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GTA 5 Crashes upon installing Add-on Vehicle(s)

  • @iwansx-gaming Thanks a lot, this actually worked. After first doing the method, I was still getting the memory error; this was just the modified gameconfig though. This actually made it so I could use the vanilla gameconfig without the loading crash when adding cars. I'm not sure whether or not it has anything to do with mpheist4 specifically, but it is worth noting that mpheist4 is like 7 and a half Gigabytes on its own.

    EDIT: I always kind of had a feeling that dlc had something to do with it. I knew that banging my head against gameconfigs over and over wouldn't solve this problem. I'm just glad I don't have to deal with it now.

  • @Psyulai said in GTA 5 Crashes upon installing Add-on Vehicle(s):

    I always kind of had a feeling that dlc had something to do with it.

    Of course it was dlc related. Scripts and addons crash games.

    What @iwansx-gaming provided is a workaround, not a solution.

    There are 2 major areas of misinformation in this thread and 1 ridiculous one.

    1. Packfile limit adjusters don't cause problems. The proof is 99.9% of modders use them, on the contrary, to ensure stable games.
    2. mpheist4 doesn't cause crashes. The proof is once more that 99.9% of modders have this dlc installed and loaded.
    3. You don't need to cut and paste dlc and move it to another folder. All you need to do is remove entries from dlclist.xml.

    I'm glad you fixed your issues but you did so by removing valid dlc. Why did this work? Two possibilities come to mind.

    As you surmised yourself, you eliminated a memory intensive mod which will definitely increase stability.
    Or, it's possible this mpheist4 dlc conflicted with other addons.

  • @JohnFromGWN said in GTA 5 Crashes upon installing Add-on Vehicle(s):

    Packfile limit adjusters don't cause problems.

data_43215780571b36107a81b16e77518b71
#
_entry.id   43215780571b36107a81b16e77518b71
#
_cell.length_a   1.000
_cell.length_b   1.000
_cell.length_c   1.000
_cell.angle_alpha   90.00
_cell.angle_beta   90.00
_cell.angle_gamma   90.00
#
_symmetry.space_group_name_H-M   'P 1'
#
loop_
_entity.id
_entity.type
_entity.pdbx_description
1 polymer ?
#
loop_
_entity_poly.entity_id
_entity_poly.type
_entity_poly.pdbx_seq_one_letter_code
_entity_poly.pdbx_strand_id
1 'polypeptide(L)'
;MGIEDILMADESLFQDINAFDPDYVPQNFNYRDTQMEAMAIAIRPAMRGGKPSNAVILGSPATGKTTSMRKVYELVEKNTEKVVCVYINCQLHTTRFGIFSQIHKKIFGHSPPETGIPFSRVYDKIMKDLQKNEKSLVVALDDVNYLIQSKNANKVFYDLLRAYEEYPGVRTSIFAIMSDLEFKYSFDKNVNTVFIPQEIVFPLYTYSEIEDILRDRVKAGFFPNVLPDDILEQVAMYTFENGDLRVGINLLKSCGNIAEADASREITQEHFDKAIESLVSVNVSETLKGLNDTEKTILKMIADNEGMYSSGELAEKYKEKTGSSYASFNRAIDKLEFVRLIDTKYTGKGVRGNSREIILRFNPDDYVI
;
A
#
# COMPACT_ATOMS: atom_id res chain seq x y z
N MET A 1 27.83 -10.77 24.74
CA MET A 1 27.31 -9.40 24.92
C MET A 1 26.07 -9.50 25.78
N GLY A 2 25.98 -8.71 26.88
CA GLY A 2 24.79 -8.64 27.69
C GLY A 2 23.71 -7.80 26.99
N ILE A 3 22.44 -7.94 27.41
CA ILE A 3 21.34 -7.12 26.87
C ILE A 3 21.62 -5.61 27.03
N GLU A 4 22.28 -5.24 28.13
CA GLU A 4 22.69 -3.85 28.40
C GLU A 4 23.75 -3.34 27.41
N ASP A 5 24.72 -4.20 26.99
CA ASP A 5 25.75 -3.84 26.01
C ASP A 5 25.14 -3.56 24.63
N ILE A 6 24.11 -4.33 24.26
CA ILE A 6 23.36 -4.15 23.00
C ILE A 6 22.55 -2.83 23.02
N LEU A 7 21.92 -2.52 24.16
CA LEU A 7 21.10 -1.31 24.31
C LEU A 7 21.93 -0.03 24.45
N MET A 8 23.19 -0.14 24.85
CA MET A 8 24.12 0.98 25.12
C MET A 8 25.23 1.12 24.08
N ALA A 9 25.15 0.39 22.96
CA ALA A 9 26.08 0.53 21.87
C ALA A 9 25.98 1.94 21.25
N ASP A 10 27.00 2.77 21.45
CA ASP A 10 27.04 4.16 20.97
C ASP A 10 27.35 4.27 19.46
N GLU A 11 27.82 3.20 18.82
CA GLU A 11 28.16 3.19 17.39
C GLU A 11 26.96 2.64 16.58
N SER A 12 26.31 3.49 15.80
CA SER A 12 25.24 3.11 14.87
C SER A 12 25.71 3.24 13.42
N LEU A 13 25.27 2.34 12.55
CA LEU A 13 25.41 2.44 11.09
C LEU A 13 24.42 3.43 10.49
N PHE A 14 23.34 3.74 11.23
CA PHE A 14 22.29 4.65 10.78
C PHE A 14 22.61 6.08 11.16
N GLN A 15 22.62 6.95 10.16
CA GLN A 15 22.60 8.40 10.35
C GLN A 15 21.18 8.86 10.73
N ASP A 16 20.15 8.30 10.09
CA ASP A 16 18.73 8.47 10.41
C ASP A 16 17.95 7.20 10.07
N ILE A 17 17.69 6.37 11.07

The Mod comment section has plenty of people complaining about "unable to find pattern #" and the patter number may vary, several being mentioned. While some say it works perfectly.
    So you're wrong on that and Packetfile limit adjuster actually can cause problems. It caused problems to me, I removed it, the problem was gone and I had not missed it, game is doing just fine without it. Why use something if you don't need it? He was looking for conflicts, removing every non essential item is a good start on these cases...

    I do agree on the part that removing the dlc just hide the problem instead of solving it, which would require futher investigation to know where the conflict is. But again if people don't need that dlc content why to spend the time on it?

  • @Sata said in GTA 5 Crashes upon installing Add-on Vehicle(s):

    The Mod comment section has plenty of people complaining

    For every person complaining about the packfile mod there are 100 blaming scripthookv. Obviously we won't mod without SH5, we can't mod without this essential component. Gameconfig.xml mods are also blamed as well because they're considered infallible magic bullets. So ScripthookV and gameconfig.xml mods are constantly berated and blamed for modding crashes instead of the user owning up and accepting responsibility for their mistakes or inexperience.

    My point is that mods are responsible for crashes, so this is guilt by association, it isn't the packfile limit adjuster that caused the crash directly. Rather it allows the user to keep adding the wrong combination of mods or too many mods until all breaks.

    I fully agree that you don't install mods without cause. However the overwhelming majority of modded GTA5 games will benefit from the PackfileLimitAdjuster.asi. That's why removing it is a last resort, not worthy of mention except as a last resort. The packfile mod is definitely an essential mod.

    With respect to removing DLC the equation is relatively simple. Keep adding DLC and you significantly increase your probability of hanging or crashing. Any DLC removal could have solved the OP's problem. Memory Management 101.

    If someone finds this thread in the future they should use a systematic approach, to disable mods and scripts, before even considering removing mpheist4 and the packfile limit adjuster.

    I understand this fixed your problem and you don't require the packfile mod, but generalizing this as a fix is not a best practice. Your case is rare, as are the problems solved by disabling an anti-virus or a few lost souls who had multiple copies of GTA5 installed.